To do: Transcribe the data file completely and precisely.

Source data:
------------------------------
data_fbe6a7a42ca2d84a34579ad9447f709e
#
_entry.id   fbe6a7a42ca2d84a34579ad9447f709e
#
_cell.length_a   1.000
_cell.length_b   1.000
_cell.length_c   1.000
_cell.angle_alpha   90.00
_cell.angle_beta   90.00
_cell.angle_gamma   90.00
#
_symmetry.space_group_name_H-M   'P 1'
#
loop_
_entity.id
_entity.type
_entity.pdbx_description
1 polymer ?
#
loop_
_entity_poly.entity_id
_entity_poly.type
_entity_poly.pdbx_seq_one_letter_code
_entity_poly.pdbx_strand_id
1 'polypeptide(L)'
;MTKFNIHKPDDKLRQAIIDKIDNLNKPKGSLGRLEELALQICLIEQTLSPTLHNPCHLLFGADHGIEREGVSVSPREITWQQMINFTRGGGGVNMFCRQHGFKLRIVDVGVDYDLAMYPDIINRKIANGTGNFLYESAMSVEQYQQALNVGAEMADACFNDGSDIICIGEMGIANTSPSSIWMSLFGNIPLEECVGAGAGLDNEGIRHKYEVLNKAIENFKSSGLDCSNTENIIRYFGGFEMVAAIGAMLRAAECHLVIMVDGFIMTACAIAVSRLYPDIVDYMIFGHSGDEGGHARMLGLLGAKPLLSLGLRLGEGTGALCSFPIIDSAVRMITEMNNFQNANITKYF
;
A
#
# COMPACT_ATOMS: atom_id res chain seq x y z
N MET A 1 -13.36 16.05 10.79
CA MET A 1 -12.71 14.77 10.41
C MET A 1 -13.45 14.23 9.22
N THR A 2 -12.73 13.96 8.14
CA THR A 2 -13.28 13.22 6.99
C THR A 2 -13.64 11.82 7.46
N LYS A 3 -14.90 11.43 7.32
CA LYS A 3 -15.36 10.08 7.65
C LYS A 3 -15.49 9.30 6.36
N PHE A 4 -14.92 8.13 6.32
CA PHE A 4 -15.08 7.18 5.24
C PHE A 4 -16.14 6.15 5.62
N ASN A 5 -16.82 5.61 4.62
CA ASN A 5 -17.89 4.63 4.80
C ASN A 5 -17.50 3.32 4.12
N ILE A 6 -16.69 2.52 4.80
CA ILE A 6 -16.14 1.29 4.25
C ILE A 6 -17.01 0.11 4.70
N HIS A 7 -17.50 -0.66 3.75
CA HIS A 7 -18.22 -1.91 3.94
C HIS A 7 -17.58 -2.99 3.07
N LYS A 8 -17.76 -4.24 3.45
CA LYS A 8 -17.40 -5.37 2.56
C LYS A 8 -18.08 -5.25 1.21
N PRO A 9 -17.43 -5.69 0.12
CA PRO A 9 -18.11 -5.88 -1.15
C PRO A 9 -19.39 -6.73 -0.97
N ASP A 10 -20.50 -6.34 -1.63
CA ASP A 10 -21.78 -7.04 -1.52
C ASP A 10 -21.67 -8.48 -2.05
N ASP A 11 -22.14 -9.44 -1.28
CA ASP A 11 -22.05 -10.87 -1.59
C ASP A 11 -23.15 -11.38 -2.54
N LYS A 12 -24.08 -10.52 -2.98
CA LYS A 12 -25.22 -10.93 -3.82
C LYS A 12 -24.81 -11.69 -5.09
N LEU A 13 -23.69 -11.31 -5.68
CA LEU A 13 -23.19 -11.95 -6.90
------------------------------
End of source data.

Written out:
data_fbe6a7a42ca2d84a34579ad9447f709e
#
_entry.id   fbe6a7a42ca2d84a34579ad9447f709e
#
_cell.length_a   1.000
_cell.length_b   1.000
_cell.length_c   1.000
_cell.angle_alpha   90.00
_cell.angle_beta   90.00
_cell.angle_gamma   90.00
#
_symmetry.space_group_name_H-M   'P 1'
#
loop_
_entity.id
_entity.type
_entity.pdbx_description
1 polymer ?
#
loop_
_entity_poly.entity_id
_entity_poly.type
_entity_poly.pdbx_seq_one_letter_code
_entity_poly.pdbx_strand_id
1 'polypeptide(L)'
;MTKFNIHKPDDKLRQAIIDKIDNLNKPKGSLGRLEELALQICLIEQTLSPTLHNPCHLLFGADHGIEREGVSVSPREITWQQMINFTRGGGGVNMFCRQHGFKLRIVDVGVDYDLAMYPDIINRKIANGTGNFLYESAMSVEQYQQALNVGAEMADACFNDGSDIICIGEMGIANTSPSSIWMSLFGNIPLEECVGAGAGLDNEGIRHKYEVLNKAIENFKSSGLDCSNTENIIRYFGGFEMVAAIGAMLRAAECHLVIMVDGFIMTACAIAVSRLYPDIVDYMIFGHSGDEGGHARMLGLLGAKPLLSLGLRLGEGTGALCSFPIIDSAVRMITEMNNFQNANITKYF
;
A
#
# COMPACT_ATOMS: atom_id res chain seq x y z
N MET A 1 -13.36 16.05 10.79
CA MET A 1 -12.71 14.77 10.41
C MET A 1 -13.45 14.23 9.22
N THR A 2 -12.73 13.96 8.14
CA THR A 2 -13.28 13.22 6.99
C THR A 2 -13.64 11.82 7.46
N LYS A 3 -14.90 11.43 7.32
CA LYS A 3 -15.36 10.08 7.65
C LYS A 3 -15.49 9.30 6.36
N PHE A 4 -14.92 8.13 6.32
CA PHE A 4 -15.08 7.18 5.24
C PHE A 4 -16.14 6.15 5.62
N ASN A 5 -16.82 5.61 4.62
CA ASN A 5 -17.89 4.63 4.80
C ASN A 5 -17.50 3.32 4.12
N ILE A 6 -16.69 2.52 4.80
CA ILE A 6 -16.14 1.29 4.25
C ILE A 6 -17.01 0.11 4.70
N HIS A 7 -17.50 -0.66 3.75
CA HIS A 7 -18.22 -1.91 3.94
C HIS A 7 -17.58 -2.99 3.07
N LYS A 8 -17.76 -4.24 3.45
CA LYS A 8 -17.40 -5.37 2.56
C LYS A 8 -18.08 -5.25 1.21
N PRO A 9 -17.43 -5.69 0.12
CA PRO A 9 -18.11 -5.88 -1.15
C PRO A 9 -19.39 -6.73 -0.97
N ASP A 10 -20.50 -6.34 -1.63
CA ASP A 10 -21.78 -7.04 -1.52
C ASP A 10 -21.67 -8.48 -2.05
N ASP A 11 -22.14 -9.44 -1.28
CA ASP A 11 -22.05 -10.87 -1.59
C ASP A 11 -23.15 -11.38 -2.54
N LYS A 12 -24.08 -10.52 -2.98
CA LYS A 12 -25.22 -10.93 -3.82
C LYS A 12 -24.81 -11.69 -5.09
N LEU A 13 -23.69 -11.31 -5.68
CA LEU A 13 -23.19 -11.95 -6.90